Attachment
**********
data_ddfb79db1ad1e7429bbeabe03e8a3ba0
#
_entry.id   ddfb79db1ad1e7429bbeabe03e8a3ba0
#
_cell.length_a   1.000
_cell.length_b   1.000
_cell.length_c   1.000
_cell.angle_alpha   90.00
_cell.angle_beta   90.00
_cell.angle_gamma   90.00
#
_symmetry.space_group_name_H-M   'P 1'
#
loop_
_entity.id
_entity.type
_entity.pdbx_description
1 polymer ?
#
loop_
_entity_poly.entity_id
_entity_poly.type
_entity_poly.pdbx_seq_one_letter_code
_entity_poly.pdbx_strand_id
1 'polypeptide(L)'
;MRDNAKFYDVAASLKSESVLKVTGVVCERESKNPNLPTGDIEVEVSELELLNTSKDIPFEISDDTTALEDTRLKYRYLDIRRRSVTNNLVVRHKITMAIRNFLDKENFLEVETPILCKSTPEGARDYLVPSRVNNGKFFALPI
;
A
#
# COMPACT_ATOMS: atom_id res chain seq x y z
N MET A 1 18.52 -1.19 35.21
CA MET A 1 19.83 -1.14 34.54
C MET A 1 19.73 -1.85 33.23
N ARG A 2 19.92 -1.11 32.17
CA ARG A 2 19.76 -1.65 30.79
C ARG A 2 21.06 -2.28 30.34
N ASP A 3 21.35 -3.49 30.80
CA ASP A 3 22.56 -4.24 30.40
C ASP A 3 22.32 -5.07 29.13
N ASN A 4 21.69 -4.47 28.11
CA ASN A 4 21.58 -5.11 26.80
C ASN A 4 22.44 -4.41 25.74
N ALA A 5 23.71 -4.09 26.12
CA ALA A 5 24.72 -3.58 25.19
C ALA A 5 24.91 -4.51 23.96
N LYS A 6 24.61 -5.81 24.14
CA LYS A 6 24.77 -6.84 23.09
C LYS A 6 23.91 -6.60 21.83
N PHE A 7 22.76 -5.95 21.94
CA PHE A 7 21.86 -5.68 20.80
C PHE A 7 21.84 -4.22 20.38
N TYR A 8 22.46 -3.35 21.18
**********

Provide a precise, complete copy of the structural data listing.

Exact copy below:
data_ddfb79db1ad1e7429bbeabe03e8a3ba0
#
_entry.id   ddfb79db1ad1e7429bbeabe03e8a3ba0
#
_cell.length_a   1.000
_cell.length_b   1.000
_cell.length_c   1.000
_cell.angle_alpha   90.00
_cell.angle_beta   90.00
_cell.angle_gamma   90.00
#
_symmetry.space_group_name_H-M   'P 1'
#
loop_
_entity.id
_entity.type
_entity.pdbx_description
1 polymer ?
#
loop_
_entity_poly.entity_id
_entity_poly.type
_entity_poly.pdbx_seq_one_letter_code
_entity_poly.pdbx_strand_id
1 'polypeptide(L)'
;MRDNAKFYDVAASLKSESVLKVTGVVCERESKNPNLPTGDIEVEVSELELLNTSKDIPFEISDDTTALEDTRLKYRYLDIRRRSVTNNLVVRHKITMAIRNFLDKENFLEVETPILCKSTPEGARDYLVPSRVNNGKFFALPI
;
A
#
# COMPACT_ATOMS: atom_id res chain seq x y z
N MET A 1 18.52 -1.19 35.21
CA MET A 1 19.83 -1.14 34.54
C MET A 1 19.73 -1.85 33.23
N ARG A 2 19.92 -1.11 32.17
CA ARG A 2 19.76 -1.65 30.79
C ARG A 2 21.06 -2.28 30.34
N ASP A 3 21.35 -3.49 30.80
CA ASP A 3 22.56 -4.24 30.40
C ASP A 3 22.32 -5.07 29.13
N ASN A 4 21.69 -4.47 28.11
CA ASN A 4 21.58 -5.11 26.80
C ASN A 4 22.44 -4.41 25.74
N ALA A 5 23.71 -4.09 26.12
CA ALA A 5 24.72 -3.58 25.19
C ALA A 5 24.91 -4.51 23.96
N LYS A 6 24.61 -5.81 24.14
CA LYS A 6 24.77 -6.84 23.09
C LYS A 6 23.91 -6.60 21.83
N PHE A 7 22.76 -5.95 21.94
CA PHE A 7 21.86 -5.68 20.80
C PHE A 7 21.84 -4.22 20.38
N TYR A 8 22.46 -3.35 21.18